There’s an interesting piece on the subject from Scott Rosenberg, who’s generally pessimistic about the uptake. Scott’s arguments are sound; I’ve been thinking a lot about this, and it’s probably even worse than he says. But there are grounds for hope.

First of all, I generally prefer “enterprise blogging” to “corporate blogging”, because the discussion is about the same whether you’re a company or a government department or a university.

Partly as a result of my recent posting on the subject, I’m getting involved in quite a few “shall we blog?” discussions in enterprises of one sort or another out there. I’m seeing two anti-patterns emerge, which is to say approaches that sound plausible but probably aren’t going to work.

Internal Trial · A few of the organizations I’m talking to plan to start with trials of internal blogs, and go external depending on how that works out.

I don’t think it’s going to work. Outward- and inward-facing blogs are such different animals that I don’t think lessons from the one are going to be much help in understanding the other. Obviously, the risks are higher in going external; if experience to date is any guide, the benefits are higher too; a lot higher.

I don’t want to diss internal blogs, but in the big picture, it seems that their impact level is not even close to the outward-facing kind. So I think the only way to find out what having external blogs is like is to have external blogs.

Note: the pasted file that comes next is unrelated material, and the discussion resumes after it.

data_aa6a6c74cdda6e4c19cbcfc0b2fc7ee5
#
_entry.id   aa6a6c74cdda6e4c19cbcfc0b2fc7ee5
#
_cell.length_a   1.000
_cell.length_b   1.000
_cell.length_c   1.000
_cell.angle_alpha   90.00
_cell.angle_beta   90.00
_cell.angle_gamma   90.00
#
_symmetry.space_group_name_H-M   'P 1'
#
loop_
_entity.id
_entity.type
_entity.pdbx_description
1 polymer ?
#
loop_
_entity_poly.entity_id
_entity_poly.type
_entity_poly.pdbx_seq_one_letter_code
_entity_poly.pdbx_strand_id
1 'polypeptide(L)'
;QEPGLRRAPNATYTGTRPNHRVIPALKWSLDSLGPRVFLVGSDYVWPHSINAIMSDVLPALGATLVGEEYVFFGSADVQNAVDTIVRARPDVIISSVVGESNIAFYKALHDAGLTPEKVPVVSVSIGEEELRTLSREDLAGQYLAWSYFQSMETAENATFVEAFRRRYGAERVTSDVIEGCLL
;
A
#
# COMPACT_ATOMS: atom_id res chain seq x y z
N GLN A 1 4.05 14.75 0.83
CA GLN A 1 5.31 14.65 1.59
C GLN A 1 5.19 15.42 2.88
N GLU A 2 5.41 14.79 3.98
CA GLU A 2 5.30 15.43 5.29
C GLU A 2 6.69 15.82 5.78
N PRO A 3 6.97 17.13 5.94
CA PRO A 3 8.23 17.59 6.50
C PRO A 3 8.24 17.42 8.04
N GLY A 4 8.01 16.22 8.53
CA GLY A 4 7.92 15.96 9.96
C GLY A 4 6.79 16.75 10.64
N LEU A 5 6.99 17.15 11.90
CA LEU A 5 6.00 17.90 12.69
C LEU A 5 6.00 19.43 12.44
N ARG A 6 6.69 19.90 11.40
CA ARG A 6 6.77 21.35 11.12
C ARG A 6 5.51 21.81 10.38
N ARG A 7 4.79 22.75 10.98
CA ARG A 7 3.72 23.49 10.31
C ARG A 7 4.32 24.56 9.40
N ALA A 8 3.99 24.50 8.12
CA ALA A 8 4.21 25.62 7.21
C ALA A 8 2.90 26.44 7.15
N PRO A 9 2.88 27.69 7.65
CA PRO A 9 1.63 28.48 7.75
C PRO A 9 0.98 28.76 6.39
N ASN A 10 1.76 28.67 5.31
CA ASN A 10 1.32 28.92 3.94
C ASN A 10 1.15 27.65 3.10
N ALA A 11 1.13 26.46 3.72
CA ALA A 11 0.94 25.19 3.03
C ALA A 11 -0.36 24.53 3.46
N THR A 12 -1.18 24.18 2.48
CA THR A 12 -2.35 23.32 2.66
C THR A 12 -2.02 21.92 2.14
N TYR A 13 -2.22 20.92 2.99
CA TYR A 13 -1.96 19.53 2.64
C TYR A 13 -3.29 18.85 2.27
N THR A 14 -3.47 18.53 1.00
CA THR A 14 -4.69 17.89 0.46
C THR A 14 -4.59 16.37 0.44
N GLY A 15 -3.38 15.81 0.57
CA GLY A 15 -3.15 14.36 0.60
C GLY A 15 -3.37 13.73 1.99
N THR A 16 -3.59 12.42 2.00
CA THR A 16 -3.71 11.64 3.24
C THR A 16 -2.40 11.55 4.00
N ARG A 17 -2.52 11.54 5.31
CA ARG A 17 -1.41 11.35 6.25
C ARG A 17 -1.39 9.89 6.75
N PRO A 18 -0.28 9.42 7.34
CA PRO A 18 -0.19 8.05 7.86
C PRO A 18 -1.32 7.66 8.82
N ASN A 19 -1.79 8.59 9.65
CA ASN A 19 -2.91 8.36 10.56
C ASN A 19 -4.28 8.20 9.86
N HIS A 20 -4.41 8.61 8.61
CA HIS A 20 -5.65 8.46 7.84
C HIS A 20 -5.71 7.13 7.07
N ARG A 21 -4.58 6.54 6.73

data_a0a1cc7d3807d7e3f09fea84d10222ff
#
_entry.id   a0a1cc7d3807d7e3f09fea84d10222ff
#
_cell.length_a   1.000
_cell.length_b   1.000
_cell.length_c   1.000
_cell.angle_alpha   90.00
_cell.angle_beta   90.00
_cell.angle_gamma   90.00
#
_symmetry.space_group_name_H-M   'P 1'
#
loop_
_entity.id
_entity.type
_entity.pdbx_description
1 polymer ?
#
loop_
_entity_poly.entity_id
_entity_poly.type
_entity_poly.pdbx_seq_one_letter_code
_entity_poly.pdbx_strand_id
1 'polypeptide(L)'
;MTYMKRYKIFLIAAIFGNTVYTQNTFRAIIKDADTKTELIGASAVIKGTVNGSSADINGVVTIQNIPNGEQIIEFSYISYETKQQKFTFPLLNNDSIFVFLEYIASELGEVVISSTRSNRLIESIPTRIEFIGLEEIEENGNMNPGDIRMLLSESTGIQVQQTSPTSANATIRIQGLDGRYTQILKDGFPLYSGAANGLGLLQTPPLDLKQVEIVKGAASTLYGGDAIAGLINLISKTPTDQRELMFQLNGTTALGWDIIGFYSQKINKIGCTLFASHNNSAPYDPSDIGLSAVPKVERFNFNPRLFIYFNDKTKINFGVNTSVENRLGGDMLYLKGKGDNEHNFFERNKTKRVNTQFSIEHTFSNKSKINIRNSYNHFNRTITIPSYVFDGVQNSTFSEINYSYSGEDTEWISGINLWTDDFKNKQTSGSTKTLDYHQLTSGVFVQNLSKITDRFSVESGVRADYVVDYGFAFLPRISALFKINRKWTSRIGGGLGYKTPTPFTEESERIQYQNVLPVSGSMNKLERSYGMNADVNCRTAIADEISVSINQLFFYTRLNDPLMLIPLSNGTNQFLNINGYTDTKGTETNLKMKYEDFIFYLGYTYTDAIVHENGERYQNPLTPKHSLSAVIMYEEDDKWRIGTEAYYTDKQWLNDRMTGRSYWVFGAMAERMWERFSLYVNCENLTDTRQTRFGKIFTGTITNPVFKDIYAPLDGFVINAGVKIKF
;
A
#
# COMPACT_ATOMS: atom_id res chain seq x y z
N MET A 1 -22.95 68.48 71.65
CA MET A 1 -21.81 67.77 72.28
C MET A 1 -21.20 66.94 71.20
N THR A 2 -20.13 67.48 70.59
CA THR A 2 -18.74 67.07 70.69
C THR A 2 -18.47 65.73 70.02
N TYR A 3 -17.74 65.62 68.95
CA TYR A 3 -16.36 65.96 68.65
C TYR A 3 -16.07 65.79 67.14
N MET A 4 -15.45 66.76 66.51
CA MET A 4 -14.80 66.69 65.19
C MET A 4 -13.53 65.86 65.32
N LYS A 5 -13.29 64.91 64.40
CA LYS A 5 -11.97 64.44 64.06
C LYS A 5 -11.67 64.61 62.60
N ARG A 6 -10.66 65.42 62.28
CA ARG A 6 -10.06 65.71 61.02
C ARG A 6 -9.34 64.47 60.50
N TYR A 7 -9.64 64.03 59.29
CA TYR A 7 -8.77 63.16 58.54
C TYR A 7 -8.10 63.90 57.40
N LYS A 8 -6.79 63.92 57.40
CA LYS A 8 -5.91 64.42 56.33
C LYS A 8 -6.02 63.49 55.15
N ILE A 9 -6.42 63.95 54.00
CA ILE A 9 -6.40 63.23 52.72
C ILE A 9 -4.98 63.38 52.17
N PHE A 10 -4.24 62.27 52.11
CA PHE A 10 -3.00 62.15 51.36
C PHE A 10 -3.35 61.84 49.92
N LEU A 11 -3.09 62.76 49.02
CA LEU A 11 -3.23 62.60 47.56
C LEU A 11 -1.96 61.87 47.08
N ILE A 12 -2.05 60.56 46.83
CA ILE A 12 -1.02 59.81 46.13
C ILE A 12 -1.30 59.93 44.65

Asking Permission · I was on the phone with the top PR guy at a big, well-known, high tech company, who wanted to talk about the our experience; he thought that his employer could would benefit from some of the same kind of exposure that the Sun blogs have brought us.

He started thinking out loud about what he’d have to do to make it happen; he’d need sign-off from this steering committee, that EVP, and a couple of different legal groups. He realized that, practically, speaking, it would take an awfully long time and quite probably never happen.

My take, at this point, is that the only way an enterprise is going to step into the blog-light is top down. It’s going to have to happen much the same way it did here at Sun; your CEO or COO or whatever is going to have to say Make it happen! and then you work work out the details while you’re doing it.

At Sun, we also had a wild-card advantage in that Jonathan turned out to be a natural, fast writer and could thus lead by example; I’ve known lots of excellent executives who could hardly string two coherent sentences together in writing.

Grounds For Hope · Despite all that, I think this is going to start happening, and the reasons are obvious. Today, in late 2004, there are exactly two companies in the world where blogging has gone wide-open: Sun and Microsoft. At both places, the impact has been overwhelmingly positive. Neither of us would consider going back for a second.

The existence of the Sun and Microsoft blogs is, every day, making our competitors’ lives a little harder. This kind of competitive advantage generally just doesn’t go unanswered; we are after all living in a free-enterprise system.

Most CEOs, and all good CEOs, are very outward-facing. They see what’s going on, and they don’t sit tight and let competitors maintain a competitive advantage. Especially when setting up enterprise blogging is easy and cheap.


author · Dad · software · colophon · rights
picture of the day
November 28, 2004
· Business (106 fragments)
· · Blogging (12 more)

By .

I am an employee
of Amazon.com, but
the opinions expressed here
are my own, and no other party
necessarily agrees with them.

A full disclosure of my
professional interests is
on the author page.